If you’re searching for new Garmin cycling computers, this post is for you. The Edge 830 and a new set of dual ANT+/Bluetooth Smart Speed & Cadence sensors were all recently released by the company (review coming up momentarily).
Contrary to popular belief, the two new Edge models represent impressive array of advancements over their predecessors. While there are some visual similarities, there are many new functions hidden behind the hood.
They’ve added some features that should appeal to both road cyclists and mountain bikers in the new units. You can now measure everything from how effectively you ride a downhill path to the distance of your jumps on mountain bikes (mountain biking metrics). On the other hand, fellow cyclists will be more likely to use of more advanced workouts tools like temperature and altitude monitoring. As a result, assigning a specific target audience to all of the characteristics is almost pointless since so many of them overlap with each other.
For the most part, my reviews are unbiased, and I try to cover all aspects of a specific product. I will describe what I experience over the last couple of months with this device.
Even though I may get small comission if you purchase the stuff I review, I only recommend something I have used personally and find it good. Using the links spread across this article to support this blog would be much appreciated.
There are just a few differences between the Edge 530 and 830. I will first discuss the improvement.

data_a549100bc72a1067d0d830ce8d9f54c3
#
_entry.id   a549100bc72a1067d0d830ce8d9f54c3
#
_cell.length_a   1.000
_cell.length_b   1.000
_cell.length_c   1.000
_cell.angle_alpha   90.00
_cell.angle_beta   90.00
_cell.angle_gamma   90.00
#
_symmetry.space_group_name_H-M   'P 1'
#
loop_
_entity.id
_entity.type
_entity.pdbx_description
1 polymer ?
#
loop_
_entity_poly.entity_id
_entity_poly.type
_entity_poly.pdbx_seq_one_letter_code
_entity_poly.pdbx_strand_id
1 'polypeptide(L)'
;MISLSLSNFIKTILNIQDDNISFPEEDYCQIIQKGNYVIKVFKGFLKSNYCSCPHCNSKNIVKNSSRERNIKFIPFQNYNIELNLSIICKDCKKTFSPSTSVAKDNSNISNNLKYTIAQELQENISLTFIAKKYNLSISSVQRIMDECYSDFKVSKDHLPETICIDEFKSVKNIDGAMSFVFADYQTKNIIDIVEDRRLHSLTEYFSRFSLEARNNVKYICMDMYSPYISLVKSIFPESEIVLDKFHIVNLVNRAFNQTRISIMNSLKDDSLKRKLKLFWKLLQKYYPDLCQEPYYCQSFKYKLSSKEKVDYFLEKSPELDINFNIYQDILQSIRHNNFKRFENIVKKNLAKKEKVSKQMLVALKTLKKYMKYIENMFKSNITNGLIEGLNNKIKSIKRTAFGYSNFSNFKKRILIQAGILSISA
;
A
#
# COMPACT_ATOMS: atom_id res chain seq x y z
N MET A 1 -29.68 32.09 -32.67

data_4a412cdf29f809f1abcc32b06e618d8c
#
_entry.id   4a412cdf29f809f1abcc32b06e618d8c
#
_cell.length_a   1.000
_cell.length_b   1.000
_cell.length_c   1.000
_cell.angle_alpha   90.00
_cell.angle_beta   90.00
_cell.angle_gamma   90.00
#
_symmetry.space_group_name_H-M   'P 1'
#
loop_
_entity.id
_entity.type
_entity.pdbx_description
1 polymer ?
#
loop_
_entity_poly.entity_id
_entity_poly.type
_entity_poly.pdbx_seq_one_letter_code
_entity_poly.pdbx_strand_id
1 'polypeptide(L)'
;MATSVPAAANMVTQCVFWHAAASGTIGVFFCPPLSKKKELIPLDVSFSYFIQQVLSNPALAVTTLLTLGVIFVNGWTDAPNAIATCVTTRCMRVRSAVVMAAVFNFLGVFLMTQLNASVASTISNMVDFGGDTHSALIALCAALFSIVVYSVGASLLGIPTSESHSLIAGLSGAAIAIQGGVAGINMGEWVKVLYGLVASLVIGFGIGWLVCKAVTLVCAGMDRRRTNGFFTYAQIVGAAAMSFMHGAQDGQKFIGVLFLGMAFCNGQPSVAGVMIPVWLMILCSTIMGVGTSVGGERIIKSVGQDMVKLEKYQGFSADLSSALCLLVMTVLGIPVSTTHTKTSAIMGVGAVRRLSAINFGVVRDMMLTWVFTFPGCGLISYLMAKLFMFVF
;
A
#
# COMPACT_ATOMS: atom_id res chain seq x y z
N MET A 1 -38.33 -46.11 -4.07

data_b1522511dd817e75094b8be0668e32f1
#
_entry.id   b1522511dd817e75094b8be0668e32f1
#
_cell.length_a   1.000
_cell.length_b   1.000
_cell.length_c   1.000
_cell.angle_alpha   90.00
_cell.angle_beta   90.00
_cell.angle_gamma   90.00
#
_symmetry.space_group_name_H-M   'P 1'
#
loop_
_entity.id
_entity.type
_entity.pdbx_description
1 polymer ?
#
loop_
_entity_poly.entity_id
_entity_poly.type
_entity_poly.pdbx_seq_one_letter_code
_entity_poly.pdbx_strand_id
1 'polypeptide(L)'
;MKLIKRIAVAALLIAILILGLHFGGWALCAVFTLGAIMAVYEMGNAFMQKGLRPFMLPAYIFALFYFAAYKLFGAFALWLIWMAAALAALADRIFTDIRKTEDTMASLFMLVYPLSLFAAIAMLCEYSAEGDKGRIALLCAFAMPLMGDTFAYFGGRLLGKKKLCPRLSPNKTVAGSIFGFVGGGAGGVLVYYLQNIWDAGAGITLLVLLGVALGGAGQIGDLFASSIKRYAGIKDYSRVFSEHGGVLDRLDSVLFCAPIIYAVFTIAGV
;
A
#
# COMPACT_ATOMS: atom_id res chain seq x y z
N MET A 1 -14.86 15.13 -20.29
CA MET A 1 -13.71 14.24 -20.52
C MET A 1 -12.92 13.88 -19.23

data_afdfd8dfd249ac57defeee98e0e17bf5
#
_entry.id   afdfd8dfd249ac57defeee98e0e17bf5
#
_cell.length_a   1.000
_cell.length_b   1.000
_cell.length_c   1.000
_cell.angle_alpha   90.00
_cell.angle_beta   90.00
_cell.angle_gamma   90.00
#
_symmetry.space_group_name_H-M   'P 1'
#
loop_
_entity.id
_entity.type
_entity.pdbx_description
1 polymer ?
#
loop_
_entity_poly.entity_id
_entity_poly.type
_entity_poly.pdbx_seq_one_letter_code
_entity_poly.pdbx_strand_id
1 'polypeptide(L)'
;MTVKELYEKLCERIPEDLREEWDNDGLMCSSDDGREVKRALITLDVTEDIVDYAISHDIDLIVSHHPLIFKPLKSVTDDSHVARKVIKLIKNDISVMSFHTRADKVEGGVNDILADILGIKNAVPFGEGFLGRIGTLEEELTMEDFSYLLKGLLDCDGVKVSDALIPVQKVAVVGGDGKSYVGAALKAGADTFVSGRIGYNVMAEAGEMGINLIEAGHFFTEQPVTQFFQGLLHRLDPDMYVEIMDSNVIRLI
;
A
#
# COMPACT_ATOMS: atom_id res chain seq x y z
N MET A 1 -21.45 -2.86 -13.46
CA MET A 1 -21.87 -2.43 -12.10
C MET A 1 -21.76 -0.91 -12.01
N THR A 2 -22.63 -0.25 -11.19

It’s now or never for the Edge 830’s latest and greatest features. The Edge 830 has 18 additional features compared to the Edge 530.
Here are some terms for those who want to read in a more urban setting. Keep in mind that I’m sure there are additional nuances that I’ve overlooked, such as changes to particular menus or other little details, but the list below compiles everything into one coherent list of the things that matter to you. Using the Edge 530 as a baseline, I’ve listed the changes that have occurred.
- From 2.3″ to 2.6″ increase in display size,
- the additional battery life was improved from 15 to 20 hours and to 48 hours in energy-saving mode,
- the processing speed was significantly boosted.
- Map navigation on the device now includes Garmin Heatmaps, which are similar to those on the Edge 1030.
- ClimbPro now tells how much mileage and elevation is left for each hill on the route.
- Garmin Connect now displays grit, flow, and jump metrics for mountain biking model on both the device and Garmin Connect.
- Trailforks maps have been included in the unit. Integrated Trailforks data and maps from across the world (no downloads required)
- Mountain bikers can now see alternative routes at trail forks thanks to a new feature called “ForkSight.”
- They can also utilize “Heat Accustomation,” which automatically adjusts training metrics like speed and recovery time to account for changes in temperature and humidity.
- Performance and recovery measures will now take into consideration altitude automatically.
- Page for exercising has been redesigned.This incorporates support for the Training Plan API.
- Smart notifications for Hydration and Nutrition: As a result of utilizing a course or route, it will automatically calculate how much water and calories you should be eating. -Added Hydration/Nutrition Tracking: It enables you to record this data in ride summary screens and register it on Garmin Connect.